From the view from my couch, it appeared that the competitions, themselves, overshadowed whatever political messages Pence and Ivanka were trying to send. In hindsight, not standing for the unified Korean entrance seems petty.
It’s nice to see that something can transcend the constant drumbeat that U.S. politics have become.
8. North Korea
Will the Winter Games begin a de-thawing of relations between North Korea and South Korea? Maybe. The attendance of the Opening Ceremonies by Kim Jong Un’s sister, Kim Yo Jong, certainly was intriguing.
The unified Korean hockey team, despite their winless record, was an exercise in hope of what might be.
9. A Changing of the Guard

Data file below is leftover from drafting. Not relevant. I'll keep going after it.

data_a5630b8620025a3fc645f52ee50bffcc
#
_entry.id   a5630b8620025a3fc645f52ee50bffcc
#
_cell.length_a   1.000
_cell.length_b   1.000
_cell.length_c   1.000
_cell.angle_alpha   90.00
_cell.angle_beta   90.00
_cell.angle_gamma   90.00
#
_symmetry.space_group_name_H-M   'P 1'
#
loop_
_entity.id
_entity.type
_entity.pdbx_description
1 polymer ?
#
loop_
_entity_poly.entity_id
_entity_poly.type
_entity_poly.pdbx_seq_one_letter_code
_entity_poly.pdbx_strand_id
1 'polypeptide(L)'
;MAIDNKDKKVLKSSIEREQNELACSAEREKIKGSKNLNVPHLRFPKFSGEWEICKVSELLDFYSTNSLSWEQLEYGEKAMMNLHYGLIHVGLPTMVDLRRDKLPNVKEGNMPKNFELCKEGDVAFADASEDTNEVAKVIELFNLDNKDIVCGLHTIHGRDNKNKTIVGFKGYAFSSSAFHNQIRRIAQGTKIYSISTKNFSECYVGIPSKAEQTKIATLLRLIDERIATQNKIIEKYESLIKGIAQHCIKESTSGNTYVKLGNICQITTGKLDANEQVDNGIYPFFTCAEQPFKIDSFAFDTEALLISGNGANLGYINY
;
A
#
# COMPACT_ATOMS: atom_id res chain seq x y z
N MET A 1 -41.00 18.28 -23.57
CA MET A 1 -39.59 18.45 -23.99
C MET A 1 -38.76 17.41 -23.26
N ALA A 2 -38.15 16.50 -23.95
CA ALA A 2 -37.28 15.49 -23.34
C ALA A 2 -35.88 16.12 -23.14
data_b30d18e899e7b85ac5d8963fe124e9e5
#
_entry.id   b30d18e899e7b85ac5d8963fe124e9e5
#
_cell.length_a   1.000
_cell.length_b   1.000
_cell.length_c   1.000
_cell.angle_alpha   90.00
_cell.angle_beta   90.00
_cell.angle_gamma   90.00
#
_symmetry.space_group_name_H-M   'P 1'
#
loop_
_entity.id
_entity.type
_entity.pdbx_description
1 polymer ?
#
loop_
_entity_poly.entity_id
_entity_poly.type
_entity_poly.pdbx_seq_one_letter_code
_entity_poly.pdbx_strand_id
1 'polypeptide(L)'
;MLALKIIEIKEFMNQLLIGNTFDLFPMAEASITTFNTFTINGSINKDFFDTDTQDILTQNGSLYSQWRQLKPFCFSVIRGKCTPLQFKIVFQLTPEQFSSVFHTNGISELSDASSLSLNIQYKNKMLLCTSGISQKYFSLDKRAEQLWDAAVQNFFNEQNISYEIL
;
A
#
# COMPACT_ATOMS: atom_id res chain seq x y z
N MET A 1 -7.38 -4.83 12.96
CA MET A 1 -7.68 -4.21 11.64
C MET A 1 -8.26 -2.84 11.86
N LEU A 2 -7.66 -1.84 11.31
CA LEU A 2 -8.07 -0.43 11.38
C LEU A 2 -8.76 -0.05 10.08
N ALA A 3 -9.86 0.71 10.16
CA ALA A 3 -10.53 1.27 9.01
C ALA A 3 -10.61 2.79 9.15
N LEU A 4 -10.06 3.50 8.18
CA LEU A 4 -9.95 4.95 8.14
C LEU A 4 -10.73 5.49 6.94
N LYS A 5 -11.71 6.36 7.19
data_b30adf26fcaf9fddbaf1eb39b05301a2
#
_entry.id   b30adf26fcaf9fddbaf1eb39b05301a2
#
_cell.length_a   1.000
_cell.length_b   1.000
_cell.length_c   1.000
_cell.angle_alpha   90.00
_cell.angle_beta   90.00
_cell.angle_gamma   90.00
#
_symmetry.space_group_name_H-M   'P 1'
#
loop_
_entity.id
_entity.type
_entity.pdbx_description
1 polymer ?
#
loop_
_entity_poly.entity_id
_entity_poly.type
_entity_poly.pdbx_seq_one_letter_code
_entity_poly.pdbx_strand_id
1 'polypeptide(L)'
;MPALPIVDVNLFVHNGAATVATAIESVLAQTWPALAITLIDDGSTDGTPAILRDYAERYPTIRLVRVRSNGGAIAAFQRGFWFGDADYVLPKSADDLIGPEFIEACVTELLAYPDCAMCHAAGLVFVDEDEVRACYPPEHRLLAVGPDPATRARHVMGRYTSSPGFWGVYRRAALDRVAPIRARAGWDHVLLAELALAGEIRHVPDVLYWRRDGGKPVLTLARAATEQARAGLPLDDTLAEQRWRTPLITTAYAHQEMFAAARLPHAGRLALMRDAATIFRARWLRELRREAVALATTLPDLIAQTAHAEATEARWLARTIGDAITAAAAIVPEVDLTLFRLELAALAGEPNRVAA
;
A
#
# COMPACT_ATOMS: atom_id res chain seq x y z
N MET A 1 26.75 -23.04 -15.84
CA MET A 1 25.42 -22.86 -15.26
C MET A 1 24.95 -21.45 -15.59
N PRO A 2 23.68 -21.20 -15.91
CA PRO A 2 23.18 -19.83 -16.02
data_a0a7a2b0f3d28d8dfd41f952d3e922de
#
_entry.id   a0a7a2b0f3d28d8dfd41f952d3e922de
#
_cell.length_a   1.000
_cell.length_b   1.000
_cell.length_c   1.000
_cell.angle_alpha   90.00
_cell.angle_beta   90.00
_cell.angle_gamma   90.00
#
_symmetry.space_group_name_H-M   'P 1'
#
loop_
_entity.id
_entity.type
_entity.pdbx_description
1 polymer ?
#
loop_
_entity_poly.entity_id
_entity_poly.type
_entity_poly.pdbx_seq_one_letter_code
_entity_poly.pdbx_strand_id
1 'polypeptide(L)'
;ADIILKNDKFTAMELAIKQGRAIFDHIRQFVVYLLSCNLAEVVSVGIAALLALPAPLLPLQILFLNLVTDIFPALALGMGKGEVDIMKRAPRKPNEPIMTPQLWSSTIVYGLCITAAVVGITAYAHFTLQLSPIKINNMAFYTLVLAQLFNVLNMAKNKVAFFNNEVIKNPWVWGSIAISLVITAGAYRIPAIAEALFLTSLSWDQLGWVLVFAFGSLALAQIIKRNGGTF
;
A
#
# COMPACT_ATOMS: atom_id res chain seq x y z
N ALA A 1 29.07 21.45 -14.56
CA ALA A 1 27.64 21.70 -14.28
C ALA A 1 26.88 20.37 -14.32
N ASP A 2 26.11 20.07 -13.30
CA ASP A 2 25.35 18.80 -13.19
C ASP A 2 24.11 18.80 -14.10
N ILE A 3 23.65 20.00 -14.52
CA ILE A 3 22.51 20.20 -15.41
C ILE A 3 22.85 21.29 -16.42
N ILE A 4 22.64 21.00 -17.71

Whether or not intended, these PyeongChang Games felt like a changing of the guard for the U.S.
An older generation of athletes – Lindsey Vonn, Shawn White, Kikkan Randall, and Shani Davis included – all appeared to be saying goodbye during these Games.
They are leaving the U.S. in good hands to the younger generation, having done a great job building their individual sports.
10. Bright spots
Even with the North Korea-South Korea tension, Mike Pence’s sitting, and the Russian doping cloud, several bright spots shone through at these Games.
The gold medal win by Kikkan Randall and Jessie Diggins in the cross-country ski relay was one of the finest U.S. performances ever in the Winter Games. Diggins’ chasing down and passing the Norwegian and Swedish skiers to win has been replayed constantly since the win and will be go-to footage for future Olympic video.
Despite only a sixth place in biathlon, the U.S. Biathlon team continues to be a bright spot in the anti-doping fight, having announced a boycott of the last World Cup competition in Russia in March.